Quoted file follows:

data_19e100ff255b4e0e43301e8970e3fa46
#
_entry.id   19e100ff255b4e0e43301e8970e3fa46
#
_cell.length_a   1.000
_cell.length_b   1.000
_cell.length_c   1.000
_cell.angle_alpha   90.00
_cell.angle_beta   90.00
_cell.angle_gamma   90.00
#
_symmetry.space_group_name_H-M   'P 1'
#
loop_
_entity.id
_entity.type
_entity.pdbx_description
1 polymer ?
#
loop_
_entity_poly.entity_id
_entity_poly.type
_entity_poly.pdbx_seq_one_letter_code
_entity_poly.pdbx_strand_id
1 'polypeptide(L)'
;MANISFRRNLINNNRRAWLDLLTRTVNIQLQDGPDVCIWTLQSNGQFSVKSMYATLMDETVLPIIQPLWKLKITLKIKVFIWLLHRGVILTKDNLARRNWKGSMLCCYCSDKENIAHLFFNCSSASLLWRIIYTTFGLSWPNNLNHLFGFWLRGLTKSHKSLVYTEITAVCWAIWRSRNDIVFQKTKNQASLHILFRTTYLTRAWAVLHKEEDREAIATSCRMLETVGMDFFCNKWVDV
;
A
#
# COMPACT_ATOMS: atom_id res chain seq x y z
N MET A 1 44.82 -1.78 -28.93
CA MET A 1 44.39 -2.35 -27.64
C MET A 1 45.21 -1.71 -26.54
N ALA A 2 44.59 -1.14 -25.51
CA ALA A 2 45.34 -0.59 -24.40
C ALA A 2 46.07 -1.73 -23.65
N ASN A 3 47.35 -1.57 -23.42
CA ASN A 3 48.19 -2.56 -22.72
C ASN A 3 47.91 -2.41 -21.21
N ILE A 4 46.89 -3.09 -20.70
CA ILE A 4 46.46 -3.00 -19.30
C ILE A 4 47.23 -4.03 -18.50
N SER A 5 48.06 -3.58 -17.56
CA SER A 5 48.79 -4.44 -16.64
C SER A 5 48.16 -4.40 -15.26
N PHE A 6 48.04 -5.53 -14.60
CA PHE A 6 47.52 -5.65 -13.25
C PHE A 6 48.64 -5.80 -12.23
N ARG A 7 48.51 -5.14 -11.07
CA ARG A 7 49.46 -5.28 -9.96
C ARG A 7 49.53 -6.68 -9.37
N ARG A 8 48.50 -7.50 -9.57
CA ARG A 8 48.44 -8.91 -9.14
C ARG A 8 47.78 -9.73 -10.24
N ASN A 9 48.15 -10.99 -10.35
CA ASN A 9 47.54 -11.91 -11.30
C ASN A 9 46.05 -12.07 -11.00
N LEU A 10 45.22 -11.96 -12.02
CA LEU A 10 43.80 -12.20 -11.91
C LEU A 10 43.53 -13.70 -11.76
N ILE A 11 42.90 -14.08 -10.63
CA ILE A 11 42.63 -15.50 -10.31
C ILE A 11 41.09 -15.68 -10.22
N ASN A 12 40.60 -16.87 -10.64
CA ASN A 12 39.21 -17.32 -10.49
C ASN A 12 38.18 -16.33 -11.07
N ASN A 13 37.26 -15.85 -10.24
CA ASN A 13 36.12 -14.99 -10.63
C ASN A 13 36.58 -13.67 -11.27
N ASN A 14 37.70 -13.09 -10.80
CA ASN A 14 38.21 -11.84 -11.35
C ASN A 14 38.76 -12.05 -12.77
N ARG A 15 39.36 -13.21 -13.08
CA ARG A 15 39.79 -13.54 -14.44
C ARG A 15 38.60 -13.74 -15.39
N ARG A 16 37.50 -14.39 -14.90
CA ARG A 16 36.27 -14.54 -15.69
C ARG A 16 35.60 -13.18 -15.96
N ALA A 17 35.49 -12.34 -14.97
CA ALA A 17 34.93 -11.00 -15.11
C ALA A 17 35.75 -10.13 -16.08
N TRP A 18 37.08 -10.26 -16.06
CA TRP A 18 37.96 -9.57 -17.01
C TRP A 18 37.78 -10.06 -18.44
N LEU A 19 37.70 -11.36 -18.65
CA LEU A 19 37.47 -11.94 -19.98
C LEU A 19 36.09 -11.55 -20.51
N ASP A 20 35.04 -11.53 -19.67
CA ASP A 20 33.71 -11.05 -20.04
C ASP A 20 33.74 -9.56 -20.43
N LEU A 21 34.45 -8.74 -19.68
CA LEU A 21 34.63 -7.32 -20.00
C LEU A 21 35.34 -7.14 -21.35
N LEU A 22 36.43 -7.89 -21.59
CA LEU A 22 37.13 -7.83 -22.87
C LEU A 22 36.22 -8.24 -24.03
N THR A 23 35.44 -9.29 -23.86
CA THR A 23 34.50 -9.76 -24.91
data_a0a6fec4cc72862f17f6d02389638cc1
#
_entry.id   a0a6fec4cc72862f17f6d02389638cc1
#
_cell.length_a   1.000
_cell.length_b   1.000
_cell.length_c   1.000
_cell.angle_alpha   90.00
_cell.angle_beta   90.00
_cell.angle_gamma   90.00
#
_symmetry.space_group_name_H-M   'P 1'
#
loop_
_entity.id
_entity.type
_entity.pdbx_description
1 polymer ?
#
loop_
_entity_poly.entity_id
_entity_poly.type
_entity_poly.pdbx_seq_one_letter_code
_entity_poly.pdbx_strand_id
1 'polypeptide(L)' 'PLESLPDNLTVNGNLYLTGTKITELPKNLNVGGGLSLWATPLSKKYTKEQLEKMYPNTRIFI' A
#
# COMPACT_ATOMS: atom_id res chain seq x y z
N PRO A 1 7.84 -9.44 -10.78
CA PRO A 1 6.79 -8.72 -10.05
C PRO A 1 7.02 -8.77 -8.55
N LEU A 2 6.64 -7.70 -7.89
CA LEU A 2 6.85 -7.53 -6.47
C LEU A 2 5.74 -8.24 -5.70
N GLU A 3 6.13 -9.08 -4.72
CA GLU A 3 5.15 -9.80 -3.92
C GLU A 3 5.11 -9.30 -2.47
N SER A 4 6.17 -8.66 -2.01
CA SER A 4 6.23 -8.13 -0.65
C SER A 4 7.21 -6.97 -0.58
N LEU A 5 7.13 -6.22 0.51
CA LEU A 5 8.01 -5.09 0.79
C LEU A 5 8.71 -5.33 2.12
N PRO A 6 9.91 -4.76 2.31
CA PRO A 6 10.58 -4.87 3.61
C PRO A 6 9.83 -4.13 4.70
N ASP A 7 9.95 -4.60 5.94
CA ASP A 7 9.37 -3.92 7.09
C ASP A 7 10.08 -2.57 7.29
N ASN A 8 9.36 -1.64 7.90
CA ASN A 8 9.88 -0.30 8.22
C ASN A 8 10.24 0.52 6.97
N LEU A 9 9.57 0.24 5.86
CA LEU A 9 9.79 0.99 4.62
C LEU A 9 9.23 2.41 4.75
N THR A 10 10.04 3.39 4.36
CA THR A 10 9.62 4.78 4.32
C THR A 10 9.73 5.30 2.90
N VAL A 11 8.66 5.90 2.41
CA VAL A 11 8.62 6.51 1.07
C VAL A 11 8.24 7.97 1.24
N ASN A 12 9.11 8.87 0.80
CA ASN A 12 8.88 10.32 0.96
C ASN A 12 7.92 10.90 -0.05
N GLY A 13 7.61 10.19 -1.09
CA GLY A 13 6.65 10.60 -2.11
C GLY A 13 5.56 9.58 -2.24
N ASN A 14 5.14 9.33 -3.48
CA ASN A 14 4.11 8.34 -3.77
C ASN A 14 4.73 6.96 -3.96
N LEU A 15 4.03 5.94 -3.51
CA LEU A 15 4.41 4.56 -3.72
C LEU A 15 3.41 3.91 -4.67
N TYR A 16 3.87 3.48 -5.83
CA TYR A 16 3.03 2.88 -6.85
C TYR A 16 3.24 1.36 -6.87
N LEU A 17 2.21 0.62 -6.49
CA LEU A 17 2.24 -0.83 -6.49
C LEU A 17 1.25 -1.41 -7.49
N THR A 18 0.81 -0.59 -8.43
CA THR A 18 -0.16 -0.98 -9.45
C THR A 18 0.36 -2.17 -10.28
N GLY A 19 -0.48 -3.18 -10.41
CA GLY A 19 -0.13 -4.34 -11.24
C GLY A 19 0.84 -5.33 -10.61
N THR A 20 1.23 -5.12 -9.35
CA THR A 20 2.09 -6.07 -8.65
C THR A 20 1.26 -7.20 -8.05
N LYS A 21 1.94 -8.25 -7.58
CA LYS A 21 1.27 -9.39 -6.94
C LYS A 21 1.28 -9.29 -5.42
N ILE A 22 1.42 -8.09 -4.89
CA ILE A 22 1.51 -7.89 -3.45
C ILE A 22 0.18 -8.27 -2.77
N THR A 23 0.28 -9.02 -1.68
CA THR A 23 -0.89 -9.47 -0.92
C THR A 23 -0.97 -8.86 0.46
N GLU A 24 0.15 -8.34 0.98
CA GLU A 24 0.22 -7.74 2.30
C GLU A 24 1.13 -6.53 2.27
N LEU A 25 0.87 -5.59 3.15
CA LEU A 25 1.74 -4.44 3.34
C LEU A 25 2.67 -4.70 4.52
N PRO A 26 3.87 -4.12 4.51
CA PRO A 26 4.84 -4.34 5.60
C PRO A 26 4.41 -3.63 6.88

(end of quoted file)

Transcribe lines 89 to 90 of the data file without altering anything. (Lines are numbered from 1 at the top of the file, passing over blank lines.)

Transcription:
CA ASP A 20 33.71 -11.05 -20.04
C ASP A 20 33.74 -9.56 -20.43